As you listen to the political theater that came from both political party campaigns, these last two weeks, you can’t help but ask the question “where are your real solutions?”.
We hear both candidates talking about jobs. But really? You, the government can create jobs in the private sector? We never heard one single solution or set of tasks or activities that either candidate would implement that they could tangibly demonstrate could or would create jobs and prosperity. In fact, if we look to the current administrations track record, their attempts at creating jobs have failed miserably.
Now, lets consider US trade policy by this administration as well as those of Bush and Clinton. We now have what we consider a free trade policy. The argument put forth by the Clinton administration was that we need to have a policy that opens doors to foreign markets. This allows US manufacturers to sell their goods into those markets. This also provides cheaper goods back to the US consumer. The theory being that the US companies will hire more US workers to support their operations in foreign markets, as well as dropping the costs of goods in the US markets. Sounds like a win-win scenario.
However, the reality does not seem to support the theory. What we have actually seen happen is that the US has, since the Clinton era, ran massive trade deficits. The American worker’s wages have not kept pace with inflation. We saw a major economic bust right at the end of the Clinton administration. We’ve seen American manufacturing move offshore, and we have not created net new jobs.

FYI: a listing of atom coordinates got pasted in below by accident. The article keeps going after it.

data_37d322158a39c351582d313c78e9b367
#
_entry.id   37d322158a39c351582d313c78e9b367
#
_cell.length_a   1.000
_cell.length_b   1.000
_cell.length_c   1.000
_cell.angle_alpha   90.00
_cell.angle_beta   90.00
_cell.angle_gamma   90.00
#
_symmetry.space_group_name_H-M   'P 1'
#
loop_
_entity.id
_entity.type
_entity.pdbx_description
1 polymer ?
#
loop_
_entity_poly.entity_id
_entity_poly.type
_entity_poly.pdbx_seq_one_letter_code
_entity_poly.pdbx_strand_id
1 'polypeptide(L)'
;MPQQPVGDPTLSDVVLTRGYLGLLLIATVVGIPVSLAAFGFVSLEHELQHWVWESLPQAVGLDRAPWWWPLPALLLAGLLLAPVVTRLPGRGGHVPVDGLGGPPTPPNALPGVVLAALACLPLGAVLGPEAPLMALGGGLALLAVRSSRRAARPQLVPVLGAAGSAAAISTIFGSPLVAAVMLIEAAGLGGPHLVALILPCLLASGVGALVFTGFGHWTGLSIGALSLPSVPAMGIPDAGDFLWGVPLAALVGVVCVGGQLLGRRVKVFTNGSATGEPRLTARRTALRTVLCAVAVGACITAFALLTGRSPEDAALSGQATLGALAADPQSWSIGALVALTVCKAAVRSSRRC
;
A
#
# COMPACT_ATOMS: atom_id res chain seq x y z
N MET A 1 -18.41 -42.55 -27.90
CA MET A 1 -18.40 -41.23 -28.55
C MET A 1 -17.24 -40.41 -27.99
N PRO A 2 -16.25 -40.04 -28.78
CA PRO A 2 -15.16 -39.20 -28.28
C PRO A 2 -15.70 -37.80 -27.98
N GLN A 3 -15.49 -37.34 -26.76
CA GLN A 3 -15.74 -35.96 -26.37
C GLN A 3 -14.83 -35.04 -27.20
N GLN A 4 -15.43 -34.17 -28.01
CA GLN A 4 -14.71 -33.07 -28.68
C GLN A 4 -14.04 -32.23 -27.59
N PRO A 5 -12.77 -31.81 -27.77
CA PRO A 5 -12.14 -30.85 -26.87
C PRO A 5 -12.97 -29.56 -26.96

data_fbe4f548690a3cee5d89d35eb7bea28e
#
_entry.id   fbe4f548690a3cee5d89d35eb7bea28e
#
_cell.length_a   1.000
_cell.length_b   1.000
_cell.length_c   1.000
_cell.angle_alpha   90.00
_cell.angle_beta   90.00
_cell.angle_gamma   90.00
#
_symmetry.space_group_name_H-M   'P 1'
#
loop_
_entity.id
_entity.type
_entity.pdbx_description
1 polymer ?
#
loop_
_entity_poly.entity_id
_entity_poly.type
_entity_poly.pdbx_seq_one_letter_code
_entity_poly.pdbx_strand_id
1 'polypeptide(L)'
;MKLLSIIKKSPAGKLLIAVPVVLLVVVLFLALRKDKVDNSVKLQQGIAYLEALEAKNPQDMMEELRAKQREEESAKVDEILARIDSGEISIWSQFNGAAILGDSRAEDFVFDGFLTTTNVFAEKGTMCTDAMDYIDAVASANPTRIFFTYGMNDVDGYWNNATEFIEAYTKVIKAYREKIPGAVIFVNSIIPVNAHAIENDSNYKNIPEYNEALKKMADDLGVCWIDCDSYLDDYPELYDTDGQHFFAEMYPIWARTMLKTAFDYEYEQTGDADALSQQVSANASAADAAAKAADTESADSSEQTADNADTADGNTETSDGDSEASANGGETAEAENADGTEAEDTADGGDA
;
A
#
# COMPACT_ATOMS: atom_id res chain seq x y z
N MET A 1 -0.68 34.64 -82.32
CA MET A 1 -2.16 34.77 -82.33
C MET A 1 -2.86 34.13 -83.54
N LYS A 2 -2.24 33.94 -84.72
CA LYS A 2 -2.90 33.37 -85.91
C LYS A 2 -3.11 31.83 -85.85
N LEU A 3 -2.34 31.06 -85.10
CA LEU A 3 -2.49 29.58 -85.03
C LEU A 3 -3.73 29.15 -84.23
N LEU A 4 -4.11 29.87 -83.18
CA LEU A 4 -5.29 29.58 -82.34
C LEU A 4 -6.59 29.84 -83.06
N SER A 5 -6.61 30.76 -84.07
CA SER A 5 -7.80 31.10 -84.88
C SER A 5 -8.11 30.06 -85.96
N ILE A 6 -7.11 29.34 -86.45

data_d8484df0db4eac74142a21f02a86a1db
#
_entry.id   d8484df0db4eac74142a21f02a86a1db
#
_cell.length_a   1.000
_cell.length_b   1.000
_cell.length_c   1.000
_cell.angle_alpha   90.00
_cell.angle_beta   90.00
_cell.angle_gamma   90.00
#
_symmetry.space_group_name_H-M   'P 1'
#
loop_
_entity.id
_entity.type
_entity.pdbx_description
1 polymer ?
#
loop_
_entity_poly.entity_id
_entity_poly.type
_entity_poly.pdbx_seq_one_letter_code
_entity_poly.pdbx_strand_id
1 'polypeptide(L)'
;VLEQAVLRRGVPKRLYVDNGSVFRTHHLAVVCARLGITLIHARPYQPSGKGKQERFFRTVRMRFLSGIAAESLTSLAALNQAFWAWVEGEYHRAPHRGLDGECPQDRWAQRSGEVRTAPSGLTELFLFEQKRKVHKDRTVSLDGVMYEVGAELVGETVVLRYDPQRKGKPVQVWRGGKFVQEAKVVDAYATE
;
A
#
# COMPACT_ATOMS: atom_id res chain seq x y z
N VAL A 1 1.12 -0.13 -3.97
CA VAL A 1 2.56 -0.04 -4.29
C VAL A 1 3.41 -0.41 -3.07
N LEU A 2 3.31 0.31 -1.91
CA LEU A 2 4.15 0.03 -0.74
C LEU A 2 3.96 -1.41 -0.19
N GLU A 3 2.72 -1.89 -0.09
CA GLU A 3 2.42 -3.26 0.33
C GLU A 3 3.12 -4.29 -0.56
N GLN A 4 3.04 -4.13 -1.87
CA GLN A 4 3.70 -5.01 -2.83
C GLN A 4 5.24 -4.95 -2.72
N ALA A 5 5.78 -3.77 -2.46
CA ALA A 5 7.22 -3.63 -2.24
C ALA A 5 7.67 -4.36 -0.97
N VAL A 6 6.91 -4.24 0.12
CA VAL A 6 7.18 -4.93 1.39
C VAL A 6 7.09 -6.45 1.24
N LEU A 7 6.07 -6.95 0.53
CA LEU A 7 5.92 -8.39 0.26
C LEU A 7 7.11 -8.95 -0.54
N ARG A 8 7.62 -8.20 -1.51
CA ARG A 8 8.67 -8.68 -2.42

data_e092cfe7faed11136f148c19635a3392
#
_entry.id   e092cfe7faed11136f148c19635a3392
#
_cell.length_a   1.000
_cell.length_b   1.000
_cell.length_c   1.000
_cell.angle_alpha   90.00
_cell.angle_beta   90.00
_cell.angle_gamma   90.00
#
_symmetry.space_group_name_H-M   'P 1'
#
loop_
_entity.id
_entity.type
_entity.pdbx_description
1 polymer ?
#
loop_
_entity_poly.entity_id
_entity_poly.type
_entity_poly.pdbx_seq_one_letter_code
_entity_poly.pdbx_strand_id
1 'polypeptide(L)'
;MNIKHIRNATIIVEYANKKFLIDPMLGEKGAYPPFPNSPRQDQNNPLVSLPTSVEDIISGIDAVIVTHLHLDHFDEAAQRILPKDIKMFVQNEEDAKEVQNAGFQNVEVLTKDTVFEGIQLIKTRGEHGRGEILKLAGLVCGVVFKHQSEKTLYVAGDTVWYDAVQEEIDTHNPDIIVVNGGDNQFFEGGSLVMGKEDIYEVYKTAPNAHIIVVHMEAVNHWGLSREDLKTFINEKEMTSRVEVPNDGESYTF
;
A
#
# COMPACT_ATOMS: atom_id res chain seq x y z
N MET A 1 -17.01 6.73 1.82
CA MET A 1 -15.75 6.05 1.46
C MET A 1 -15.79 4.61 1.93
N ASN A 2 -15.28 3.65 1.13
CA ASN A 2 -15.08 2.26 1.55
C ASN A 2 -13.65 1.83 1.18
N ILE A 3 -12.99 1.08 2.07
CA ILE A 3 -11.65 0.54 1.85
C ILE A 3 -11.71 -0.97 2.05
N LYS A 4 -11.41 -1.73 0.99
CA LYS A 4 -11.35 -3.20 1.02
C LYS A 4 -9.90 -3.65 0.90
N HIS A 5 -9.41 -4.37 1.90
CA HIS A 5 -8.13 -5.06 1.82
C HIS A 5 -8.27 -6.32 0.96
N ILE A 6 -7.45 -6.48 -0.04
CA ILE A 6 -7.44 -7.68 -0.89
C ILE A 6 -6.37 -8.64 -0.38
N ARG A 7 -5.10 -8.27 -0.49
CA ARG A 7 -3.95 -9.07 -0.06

Why is this happening?
We’re not here to beat the drum for American jobs, protectionism, or some socialistic economy. What we are pointing out is that what our government’s trade policy has accomplished or failed to accomplish. What we managed to accomplish is that we opened up our doors to cheap goods from from foreign countries. Foreign countries have the access to the same technology, education, information, and capital as we do in America. The only variable between us and the foreign country is the cost of labor. That clearly gives them a competitive advantage that we do not have here.